Saer de Quincy, 1st Earl of Winchester

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Arms of De Quincy: Gules, seven mascles or 3,3,1

Saer de Quincy, 1st Earl of Winchester (c. 1170 – 3 November 1219) (or Saieur di Quinci[1]) was one of the leaders of the baronial rebellion against King John of England, and a major figure in both the kingdoms of Scotland and England in the decades around the turn of the twelfth and thirteenth centuries.

Scottish Upbringing[edit]

Saer de Quincy's immediate background was in the Scottish kingdom: his father, Robert de Quincy, was a knight in the service of king William the Lion, and his mother Orabilis was the heiress of the lordship of Leuchars in Fife (see below). His rise to prominence in England came through his marriage to Margaret, the younger sister of Robert de Beaumont, 4th Earl of Leicester: but it is probably no coincidence that her other brother was the de Quincys' powerful Fife neighbour, Roger de Beaumont, Bishop of St Andrews. In 1204, Earl Robert died, leaving Margaret as co-heiress to the vast earldom along with her elder sister. The estate was split in half, and after the final division was ratified in 1207, de Quincy was made Earl of Winchester.

Earl of Winchester[edit]

Following his marriage, de Quincy became a prominent military and diplomatic figure in England. There is no evidence of any close alliance with King John, however, and his rise to importance was probably due to his newly acquired magnate status and the family connections that underpinned it.

Seal of Robert Fitzwalter(d.1235). So close was the alliance between both men that Robert's seal shows the arms of de Quincy on a separate shield before his horse

One man with whom he does seem to have developed a close personal relationship is his cousin, Robert Fitzwalter (d. 1235). They are first found together in 1203, as co-commanders of the garrison at the major fortress of Vaudreuil in Normandy; they were responsible for surrendering the castle without a fight to Philip II of France, fatally weakening the English position in northern France. Although popular opinion seems to have blamed them for the capitulation, a royal writ is extant stating that the castle was surrendered at King John's command, and both Saer and Fitzwalter had to endure personal humiliation and heavy ransoms at the hands of the French.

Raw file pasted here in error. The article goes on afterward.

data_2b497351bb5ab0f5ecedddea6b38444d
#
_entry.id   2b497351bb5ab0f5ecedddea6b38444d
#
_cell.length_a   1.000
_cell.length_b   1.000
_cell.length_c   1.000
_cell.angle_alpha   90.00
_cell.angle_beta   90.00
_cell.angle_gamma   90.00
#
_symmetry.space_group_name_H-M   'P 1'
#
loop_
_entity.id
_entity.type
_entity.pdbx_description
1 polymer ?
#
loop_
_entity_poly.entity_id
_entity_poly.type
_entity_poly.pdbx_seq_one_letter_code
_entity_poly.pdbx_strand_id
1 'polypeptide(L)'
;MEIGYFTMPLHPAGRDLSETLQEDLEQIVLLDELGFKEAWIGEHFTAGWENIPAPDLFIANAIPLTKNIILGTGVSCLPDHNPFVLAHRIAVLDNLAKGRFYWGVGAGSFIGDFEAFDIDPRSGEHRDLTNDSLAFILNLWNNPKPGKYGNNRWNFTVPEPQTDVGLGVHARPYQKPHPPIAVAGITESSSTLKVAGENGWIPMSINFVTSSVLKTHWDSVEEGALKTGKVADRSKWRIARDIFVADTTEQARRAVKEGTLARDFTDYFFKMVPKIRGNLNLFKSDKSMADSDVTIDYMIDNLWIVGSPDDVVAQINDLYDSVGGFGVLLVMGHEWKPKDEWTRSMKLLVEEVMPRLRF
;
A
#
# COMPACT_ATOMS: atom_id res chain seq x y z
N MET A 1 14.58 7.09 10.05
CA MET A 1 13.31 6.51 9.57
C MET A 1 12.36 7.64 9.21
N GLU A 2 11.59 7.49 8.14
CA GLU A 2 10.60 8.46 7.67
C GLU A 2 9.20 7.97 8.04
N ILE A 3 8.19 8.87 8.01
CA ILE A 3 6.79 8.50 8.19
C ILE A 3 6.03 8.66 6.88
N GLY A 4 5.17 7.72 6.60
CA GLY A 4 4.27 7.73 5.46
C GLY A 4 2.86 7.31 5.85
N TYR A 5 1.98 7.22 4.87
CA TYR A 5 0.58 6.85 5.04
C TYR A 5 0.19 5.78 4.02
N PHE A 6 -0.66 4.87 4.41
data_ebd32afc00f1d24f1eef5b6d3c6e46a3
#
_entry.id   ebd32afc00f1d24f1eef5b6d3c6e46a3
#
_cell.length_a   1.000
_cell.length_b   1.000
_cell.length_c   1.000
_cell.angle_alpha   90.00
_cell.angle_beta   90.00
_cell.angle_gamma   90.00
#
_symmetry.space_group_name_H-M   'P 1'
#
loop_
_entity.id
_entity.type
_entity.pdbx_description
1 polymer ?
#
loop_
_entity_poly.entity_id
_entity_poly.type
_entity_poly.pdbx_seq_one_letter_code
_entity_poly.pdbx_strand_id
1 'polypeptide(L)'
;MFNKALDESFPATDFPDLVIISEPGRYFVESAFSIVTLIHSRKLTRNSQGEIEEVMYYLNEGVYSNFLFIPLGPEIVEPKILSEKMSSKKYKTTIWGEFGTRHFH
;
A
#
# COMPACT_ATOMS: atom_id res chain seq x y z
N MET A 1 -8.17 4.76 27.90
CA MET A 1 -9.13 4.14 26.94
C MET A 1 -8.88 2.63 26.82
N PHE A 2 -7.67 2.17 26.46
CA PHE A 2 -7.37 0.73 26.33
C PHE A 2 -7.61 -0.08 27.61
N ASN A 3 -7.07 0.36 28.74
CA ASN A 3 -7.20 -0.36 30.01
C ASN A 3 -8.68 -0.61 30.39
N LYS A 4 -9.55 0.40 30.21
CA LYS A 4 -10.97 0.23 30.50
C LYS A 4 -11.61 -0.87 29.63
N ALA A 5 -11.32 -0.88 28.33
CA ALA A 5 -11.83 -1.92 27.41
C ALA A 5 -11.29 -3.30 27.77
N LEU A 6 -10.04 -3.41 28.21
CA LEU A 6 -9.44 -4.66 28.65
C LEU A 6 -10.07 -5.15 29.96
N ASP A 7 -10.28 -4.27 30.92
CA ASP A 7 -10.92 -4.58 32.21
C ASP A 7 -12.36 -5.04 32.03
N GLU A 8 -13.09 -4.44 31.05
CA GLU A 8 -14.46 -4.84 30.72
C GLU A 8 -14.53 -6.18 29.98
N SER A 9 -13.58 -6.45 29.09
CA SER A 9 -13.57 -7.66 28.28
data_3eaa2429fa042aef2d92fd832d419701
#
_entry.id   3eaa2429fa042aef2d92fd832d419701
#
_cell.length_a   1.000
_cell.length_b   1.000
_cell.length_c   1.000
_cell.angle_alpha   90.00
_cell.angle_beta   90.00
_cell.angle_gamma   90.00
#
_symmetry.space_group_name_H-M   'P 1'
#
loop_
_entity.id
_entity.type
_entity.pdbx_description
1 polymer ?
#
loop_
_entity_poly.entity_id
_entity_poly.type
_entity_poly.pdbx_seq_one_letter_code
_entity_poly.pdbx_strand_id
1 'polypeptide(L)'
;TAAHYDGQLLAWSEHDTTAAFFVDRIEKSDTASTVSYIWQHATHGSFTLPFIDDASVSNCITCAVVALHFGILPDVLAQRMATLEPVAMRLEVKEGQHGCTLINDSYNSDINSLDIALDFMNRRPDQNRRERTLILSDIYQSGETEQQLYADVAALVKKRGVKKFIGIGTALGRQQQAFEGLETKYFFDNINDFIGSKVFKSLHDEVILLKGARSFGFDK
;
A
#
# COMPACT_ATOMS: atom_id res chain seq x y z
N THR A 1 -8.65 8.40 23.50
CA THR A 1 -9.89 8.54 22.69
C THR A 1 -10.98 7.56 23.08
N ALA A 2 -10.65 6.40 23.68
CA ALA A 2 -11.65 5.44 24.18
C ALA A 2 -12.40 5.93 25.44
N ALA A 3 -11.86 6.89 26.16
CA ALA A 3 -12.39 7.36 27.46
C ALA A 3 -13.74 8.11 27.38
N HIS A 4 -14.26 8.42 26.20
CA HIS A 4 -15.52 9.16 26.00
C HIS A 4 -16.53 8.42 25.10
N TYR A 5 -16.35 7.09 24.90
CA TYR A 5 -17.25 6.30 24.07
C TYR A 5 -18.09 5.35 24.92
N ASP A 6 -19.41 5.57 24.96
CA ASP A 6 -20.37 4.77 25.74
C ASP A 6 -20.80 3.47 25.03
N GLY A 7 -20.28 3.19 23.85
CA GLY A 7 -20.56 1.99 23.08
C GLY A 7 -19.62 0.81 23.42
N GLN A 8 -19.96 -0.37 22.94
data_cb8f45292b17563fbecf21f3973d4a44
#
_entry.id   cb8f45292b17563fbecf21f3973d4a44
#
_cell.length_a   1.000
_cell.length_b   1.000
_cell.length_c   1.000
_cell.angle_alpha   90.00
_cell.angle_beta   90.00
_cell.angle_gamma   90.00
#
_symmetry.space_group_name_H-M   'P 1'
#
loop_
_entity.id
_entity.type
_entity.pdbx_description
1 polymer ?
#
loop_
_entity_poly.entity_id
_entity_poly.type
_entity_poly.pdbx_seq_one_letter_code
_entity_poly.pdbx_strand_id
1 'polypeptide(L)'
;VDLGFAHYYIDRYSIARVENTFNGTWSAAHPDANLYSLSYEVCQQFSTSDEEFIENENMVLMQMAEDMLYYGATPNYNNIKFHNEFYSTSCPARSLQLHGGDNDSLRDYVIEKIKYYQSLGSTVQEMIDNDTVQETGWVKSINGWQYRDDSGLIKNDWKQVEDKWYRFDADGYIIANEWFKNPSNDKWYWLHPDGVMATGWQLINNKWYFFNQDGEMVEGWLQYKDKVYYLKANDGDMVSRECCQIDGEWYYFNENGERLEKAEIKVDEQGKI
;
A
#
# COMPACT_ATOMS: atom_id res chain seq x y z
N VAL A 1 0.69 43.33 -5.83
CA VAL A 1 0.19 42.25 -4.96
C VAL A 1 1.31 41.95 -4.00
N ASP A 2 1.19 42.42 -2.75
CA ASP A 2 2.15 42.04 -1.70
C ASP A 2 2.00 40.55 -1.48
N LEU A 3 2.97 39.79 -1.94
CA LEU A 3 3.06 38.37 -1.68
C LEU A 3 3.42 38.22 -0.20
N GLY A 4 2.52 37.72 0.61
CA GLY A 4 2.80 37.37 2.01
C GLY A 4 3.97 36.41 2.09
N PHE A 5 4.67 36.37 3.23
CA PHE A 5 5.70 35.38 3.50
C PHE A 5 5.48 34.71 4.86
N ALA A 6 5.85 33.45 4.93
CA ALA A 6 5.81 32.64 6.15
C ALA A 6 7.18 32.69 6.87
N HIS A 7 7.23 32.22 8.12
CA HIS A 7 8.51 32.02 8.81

In Scotland, he was perhaps more successful. In 1211 to 1212, the Earl of Winchester commanded an imposing retinue of a hundred knights and a hundred serjeants in William the Lion's campaign against the Mac William rebels, a force which some historians have suggested may have been the mercenary force from Brabant lent to the campaign by John.

Magna Carta[edit]

Arms displayed by Saire de Quincy, at the signing of Magna Charta

In 1215, when the baronial rebellion broke out, Robert Fitzwalter became the military commander, and the Earl of Winchester joined him, acting as one of the chief negotiators with John; both cousins were among the 25 guarantors of the Magna Carta. De Quincy fought against John in the troubles that followed the signing of the Charter, and, again with Fitzwalter, travelled to France to invite Prince Louis of France to take the English throne. He and Fitzwalter were subsequently among the most committed and prominent supporters of Louis' candidature for the kingship, against both John and the infant Henry III.